1. I got that next job – a great job. I loved my position and most of the people were amazing. However, there was a known bully and I was even warned about her. She had held her position for quite some time. She was a peer. Being the new kid, I seemed to be the object of her “affections”. She seemed to have the protection of one of the owners. I’m not sure why. She ended up retiring during my tenure at this company. The next guy who took her place wasn’t much better, but at least he wasn’t a bully. Still it was manageable and I loved my position. A couple years later I left to start my own business.

What I left out of all these horror stories were all the great bosses I had on my way up the organizations I worked. Yes, I worked in some toxic environments where affairs were commonplace, dishonesty reeked, and internal customer service caused unnecessary turnover. The first company I worked at for 13 years and when I left I had the highest position I desired in the company. My 13 years of experience landed me three job offers in Colorado. I chose to work at story #3. I worked there for two years and moved on to story #4 for three years. I’m not a job hopper. I am loyal. I’ve had my own business since 2005. I wonder if the corporate world is still like it was back in the late 80’s to early 2000’s. Does this sort of office politics still exist? Do affairs in the workplace still determine who gets promoted?

Now, I get hired by companies who want to make sure their internal customer service is as good as their external customer service. I love companies who are forward thinking like this. But, based on what I still hear from those in the workforce, the horror stories still exist.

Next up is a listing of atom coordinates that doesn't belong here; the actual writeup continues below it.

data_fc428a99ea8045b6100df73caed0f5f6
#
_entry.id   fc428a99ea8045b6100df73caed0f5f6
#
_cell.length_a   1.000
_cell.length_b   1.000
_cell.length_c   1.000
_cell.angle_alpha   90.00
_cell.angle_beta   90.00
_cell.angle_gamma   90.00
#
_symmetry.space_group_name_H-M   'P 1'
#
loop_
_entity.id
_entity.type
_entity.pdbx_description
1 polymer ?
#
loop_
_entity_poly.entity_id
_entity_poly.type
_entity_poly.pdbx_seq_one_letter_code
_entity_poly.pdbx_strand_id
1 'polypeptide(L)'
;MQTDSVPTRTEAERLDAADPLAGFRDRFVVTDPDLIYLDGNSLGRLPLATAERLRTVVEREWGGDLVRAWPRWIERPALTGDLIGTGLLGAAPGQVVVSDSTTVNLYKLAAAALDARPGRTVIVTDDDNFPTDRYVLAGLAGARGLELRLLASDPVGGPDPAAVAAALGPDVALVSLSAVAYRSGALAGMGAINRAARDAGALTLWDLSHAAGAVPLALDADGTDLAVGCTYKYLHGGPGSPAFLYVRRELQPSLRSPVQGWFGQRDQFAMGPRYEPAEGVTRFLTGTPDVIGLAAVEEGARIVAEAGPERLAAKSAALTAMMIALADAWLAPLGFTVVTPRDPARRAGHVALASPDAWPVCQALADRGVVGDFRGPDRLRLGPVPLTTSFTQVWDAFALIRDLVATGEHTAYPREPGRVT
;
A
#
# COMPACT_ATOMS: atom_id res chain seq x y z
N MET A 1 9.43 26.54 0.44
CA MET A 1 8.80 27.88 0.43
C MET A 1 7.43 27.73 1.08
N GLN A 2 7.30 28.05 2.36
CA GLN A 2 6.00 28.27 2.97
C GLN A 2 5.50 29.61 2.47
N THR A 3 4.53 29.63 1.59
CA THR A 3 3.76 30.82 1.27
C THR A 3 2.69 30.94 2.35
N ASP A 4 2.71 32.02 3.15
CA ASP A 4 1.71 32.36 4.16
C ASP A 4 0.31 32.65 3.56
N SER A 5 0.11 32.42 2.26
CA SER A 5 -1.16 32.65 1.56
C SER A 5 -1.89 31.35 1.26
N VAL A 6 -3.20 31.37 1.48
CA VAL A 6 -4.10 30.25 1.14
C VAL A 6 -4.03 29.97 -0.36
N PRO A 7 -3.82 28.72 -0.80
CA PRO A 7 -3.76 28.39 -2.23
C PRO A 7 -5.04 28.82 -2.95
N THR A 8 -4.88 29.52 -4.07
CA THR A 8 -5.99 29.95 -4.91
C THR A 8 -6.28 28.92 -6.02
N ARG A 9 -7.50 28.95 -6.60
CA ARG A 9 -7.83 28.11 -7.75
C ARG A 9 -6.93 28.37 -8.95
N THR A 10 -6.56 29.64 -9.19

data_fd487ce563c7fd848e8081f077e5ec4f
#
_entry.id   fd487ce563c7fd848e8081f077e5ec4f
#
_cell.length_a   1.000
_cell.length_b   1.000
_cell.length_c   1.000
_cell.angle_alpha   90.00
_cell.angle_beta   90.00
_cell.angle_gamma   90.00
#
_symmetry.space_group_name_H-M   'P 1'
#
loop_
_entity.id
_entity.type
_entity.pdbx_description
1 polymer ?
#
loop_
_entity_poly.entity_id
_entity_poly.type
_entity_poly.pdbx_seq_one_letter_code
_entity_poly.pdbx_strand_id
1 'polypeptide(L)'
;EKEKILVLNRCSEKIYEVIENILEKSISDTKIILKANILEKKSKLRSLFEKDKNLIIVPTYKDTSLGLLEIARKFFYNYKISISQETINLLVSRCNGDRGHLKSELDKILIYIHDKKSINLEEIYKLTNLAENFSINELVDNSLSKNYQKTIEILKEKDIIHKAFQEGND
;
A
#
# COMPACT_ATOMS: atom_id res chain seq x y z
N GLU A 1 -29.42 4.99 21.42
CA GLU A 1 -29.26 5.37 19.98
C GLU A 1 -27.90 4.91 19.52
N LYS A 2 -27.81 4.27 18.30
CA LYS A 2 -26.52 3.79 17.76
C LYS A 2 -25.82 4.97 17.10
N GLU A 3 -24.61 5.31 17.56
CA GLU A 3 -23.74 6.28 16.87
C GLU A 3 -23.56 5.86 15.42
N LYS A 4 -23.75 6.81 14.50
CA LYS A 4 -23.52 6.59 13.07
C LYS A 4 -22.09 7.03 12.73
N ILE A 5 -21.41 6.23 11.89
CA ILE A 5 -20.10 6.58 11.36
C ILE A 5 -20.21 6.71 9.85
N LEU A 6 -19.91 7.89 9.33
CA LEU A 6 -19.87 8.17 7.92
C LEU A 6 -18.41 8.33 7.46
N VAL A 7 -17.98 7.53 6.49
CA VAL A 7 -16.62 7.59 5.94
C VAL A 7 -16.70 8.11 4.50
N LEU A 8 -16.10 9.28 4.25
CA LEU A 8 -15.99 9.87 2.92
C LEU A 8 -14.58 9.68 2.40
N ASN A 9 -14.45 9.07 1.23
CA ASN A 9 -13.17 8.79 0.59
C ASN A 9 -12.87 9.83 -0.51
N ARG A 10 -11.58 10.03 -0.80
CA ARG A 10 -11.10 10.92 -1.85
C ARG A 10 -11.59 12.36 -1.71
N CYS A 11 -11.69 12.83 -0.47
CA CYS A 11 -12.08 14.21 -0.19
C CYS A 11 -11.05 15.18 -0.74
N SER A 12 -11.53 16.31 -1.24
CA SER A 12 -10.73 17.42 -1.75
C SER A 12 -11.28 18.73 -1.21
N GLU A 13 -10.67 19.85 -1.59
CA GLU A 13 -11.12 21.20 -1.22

If you are an employer, what can you do to prevent this culture in your organization? What precautions can you put into place to make sure these types of wrongdoings don’t happen? How can your employees feel successful? It isn’t always about more money.

Turnover is very costly and now Colorado has the lowest unemployment rate in the nation. This makes it even more challenging for companies to attract, hire, and retain top-quality employees. Add into the mix online employee reviews on review engines like Glassdoor.com. A company has to really think long and hard about the culture of their organization – from how employees are treated by their peers and supervisors to how supervisors help advance their employees and help them have the tools to be successful.

If you want to learn more about this and more, please come to a one-of-a-kind event on Wednesday, October 4, “How to attract, hire, and retain the best employees. For more information, click here.

About the author

Beth Boen

Beth Boen is on a mission at The VOICE Customer Service Training - to restore the lost art of providing exceptional customer service and turn the tide on poor customer service becoming the norm! Her blogs contain tips on how to provide exceptional customer service in everything you do!